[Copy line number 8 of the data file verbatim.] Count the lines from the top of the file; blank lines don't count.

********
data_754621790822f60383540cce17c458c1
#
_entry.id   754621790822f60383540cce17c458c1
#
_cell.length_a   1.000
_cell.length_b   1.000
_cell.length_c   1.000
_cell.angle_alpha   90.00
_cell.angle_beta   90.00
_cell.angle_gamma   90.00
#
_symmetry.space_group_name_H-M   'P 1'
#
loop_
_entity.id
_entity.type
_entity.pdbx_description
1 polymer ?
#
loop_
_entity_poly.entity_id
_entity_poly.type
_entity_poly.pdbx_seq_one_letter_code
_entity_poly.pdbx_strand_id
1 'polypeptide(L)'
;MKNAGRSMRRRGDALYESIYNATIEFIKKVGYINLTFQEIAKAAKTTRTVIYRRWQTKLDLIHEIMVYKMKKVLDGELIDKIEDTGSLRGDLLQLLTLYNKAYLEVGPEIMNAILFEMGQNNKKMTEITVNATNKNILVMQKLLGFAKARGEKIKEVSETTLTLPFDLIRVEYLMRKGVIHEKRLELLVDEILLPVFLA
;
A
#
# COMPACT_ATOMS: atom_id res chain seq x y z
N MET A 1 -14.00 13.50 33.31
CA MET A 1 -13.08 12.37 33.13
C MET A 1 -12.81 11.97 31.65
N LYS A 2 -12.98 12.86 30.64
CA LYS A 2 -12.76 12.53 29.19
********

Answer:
_cell.angle_alpha   90.00